By Mary Lynn Jacobs, MS OTR/L, CHT

When viewed from an emergency department, the beautiful firework displays of Independence Day can become a painful nightmare. Firework injuries are complex, disfiguring, and widely variable with unpredictable degrees of tissue loss throughout the hand.

Approximately 36% of these injuries are to the hand, thumb, and digits.1

Hand therapists, hand surgeons, and family members are often part of a multidisciplinary team that can involve plastic surgery, vascular surgery, and mental health providers. Due to the potential severity of injury and long-term functional and cosmetic outcome, communication between disciplines and clear information to the patient and family is critical.

Hand therapy is a critical component to consider early on. Surgeons often choose procedures that facilitate postoperative therapy to best address stiffness, deformity, chronic pain, parethesias, and functional loss. The challenge for the hand therapist is balancing and respecting the various stages of wound healing for each involved tissue (eg, bony healing versus tendon repair versus skin graft) and managing therapy accordingly.2,3

Functional recovery for volar injuries, where there is loss or damage to vessels, digital nerves, flexor tendons, ligaments, muscles, skin, and bone, have one of the poorest outcomes.4 In blast injuries, the volar radial aspect of the hand is most common and adds to the devastating loss. In these cases, surgical reconstruction can be a viable option where a radial digit (thumb) is constructed in order to provide a stable post for the ulnar digits to pinch against.

Partial or complete loss of the volar ulnar aspect of the hand would result in significant impairment of gross grasp but preserve fine motor dexterity. Surgical priorities include restoration of vascularity and providing skeletal stability.5,6

To help patients recover from the devastating injuries fireworks can cause, here are key considerations for a hand therapist:


  • What bony structures were injured and repaired? How stable are the structures post repair?
  • What protection is needed for healing?
  • What orthosis design would best allow for stabilization of repaired bone yet prevent secondary contractures, allow the gliding of tendons, allow mobilization of unaffected joints, and provide access and airflow to tissues for debridement and healing?


  • It is critical to understand and manage vessel injury. Was venous, arterial, or both injured and, to what extent was vascularity repaired? Is the repair tenuous? Are structures at risk due to poor or insufficient vascularity?
  • Potential vessel compromise with dressings or orthoses?


  • What tendons are injured and/or repaired?
  • Integrity of the repaired tendon(s)/pulley(s)?
  • Consider protection of the repair without sacrificing the healing of other structures or risking rupture and/or gap?
  • Preventing adhesion formation.


  • What motor or sensory nerves were injured? Were they repaired, and if so, what type of repair?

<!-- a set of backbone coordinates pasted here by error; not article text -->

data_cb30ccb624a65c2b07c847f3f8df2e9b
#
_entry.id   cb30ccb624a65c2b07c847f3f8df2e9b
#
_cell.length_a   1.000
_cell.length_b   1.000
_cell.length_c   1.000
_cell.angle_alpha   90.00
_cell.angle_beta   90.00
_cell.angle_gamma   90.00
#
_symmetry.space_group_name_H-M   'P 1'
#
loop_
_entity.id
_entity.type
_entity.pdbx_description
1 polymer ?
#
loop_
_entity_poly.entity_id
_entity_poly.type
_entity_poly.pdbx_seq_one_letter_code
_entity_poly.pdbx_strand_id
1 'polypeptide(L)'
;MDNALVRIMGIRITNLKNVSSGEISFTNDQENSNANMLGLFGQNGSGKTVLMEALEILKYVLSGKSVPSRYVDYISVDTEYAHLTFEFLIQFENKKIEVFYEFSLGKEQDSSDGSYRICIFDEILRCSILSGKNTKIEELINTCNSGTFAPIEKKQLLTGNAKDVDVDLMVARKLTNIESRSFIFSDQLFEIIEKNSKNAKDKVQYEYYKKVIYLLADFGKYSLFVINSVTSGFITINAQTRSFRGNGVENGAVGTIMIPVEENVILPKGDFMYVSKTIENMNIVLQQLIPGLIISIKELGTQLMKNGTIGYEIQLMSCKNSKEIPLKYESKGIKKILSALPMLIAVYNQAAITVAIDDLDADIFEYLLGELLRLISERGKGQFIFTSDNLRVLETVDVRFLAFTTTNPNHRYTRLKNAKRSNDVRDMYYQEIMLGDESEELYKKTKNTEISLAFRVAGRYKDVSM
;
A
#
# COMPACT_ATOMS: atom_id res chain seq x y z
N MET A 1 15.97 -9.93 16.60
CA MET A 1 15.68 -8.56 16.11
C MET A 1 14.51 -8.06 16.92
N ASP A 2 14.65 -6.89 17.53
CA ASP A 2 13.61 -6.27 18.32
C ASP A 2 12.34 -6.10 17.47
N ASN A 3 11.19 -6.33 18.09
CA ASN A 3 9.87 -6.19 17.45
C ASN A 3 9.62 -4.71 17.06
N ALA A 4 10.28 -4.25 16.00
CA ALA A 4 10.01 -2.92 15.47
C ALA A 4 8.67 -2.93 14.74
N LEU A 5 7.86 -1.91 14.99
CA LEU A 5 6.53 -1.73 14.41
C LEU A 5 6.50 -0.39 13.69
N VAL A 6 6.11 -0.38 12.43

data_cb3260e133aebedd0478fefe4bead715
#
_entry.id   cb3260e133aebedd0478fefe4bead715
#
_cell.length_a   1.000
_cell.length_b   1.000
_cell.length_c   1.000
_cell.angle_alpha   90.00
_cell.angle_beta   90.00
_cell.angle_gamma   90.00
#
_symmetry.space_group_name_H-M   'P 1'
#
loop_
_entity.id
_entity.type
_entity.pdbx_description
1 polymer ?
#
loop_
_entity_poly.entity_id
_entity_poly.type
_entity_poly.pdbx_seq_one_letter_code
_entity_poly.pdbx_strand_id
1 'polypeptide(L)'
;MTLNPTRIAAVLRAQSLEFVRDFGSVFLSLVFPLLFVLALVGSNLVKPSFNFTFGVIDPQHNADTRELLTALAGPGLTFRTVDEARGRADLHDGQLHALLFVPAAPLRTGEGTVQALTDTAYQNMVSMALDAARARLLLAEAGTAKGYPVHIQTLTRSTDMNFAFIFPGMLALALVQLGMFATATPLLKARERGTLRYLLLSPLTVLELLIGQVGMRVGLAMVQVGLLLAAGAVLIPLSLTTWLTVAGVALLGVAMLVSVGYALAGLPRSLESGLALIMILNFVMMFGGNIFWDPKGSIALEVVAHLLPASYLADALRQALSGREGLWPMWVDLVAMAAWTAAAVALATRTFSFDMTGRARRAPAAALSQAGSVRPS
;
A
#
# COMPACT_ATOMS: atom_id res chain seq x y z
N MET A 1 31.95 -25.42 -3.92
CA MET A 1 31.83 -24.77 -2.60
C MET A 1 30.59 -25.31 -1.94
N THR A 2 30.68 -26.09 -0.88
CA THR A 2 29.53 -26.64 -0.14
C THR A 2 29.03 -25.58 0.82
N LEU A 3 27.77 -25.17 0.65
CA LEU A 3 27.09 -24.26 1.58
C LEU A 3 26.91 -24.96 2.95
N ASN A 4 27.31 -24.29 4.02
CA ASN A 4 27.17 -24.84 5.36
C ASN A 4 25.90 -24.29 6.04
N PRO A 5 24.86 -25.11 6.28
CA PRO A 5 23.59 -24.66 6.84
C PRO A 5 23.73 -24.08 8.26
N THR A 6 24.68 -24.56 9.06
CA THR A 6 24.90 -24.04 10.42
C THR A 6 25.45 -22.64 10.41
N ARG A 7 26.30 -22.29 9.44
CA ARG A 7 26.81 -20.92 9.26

• Determine sensory loss distribution and educate the patient on precautions. Be aware of orthosis borders and straps that may traverse over an area of sensory loss.
  • Anticipate motor loss deformity, educate the patient, and provide anti-deformity orthosis management when appropriate.


  • How much skin loss occurred?
  • Is edema present, and how can it be managed with all other involved structures?
  • Is it appropriate to apply compression dressings or garments? Will they compromise vascularity?
  • Was closure possible, and if so, was it through primary or secondary intent? Were flaps necessary? (consider the type; pedicle flap, free flap, local flap, skin graft)
  • Any complications of wound healing, infection/contamination?
  • Is debridement necessary?
  • What type of dressings are needed, and are they accommodated within the orthosis?

Mary Lynn Jacobs, MS OTR/L, CHT, is vice president of operations of ATI Physical Therapy, Springfield, Mass. Jacobs earned a bachelor of science in rehabilitation services from Springfield College, and a master of science in occupational therapy from Boston University. She is the Practice Management Chair, Practice Division, of the American Society of Hand Therapists and a member of the American Occupational Therapy Association. Corporate offices for ATI Physical Therapy are located in Bolingbrook, Ill.


  1. US Consumer Product Safety Commission. Fireworks Information Center. Available at: Accessed June 17, 2016.
  2. Bernstein R. Tissue Healing. In: M. Jacobs & N. Austin (Eds.), Orthotic Intervention of the Hand and Upper Extremity. 2nd Baltimore, ML: Wolters Kluwer Lippincott Williams & Wilkins; 2013: 47-65.
  3. Colditz, JC. Therapist’s management of the stiff hand. In: T. Skirven, AL Osterman, JM Fedorczyk, &  C Amadio (Eds). Rehabilitation of the Hand and Upper Extremity. 6th Philadelphia, PA: Elsevier Mosby; 2011: 894-921
  4. Nguyen H, Matloub H. Management of the palmar mutilating injury. In: N. Weinzweig & J. Weinzweig (Eds). The Mutilated Hand. Philadelphia, PA: Elsevier Mosby; 2005:67-82.
  5. Levin LS. Management of skin grafts and flaps. In: T Skirven, AL Osterman, JM Fedorczyk, PC Amadio (Eds). Rehabilitation of the Hand and Upper Extremity. 6th ed. Philadelphia, PA: Elsevier Mosby; 2011: 244–254.
  6. Von Der Heyde RL, Evans RB.Wound classification and management. In: T. Skirven, AL Osterman, JMFedorczyk, PC Amadio (Eds). Rehabilitation of the Hand and Upper Extremity. 6th ed. Philadelphia, PA: Elsevier Mosby; 2011:219–232.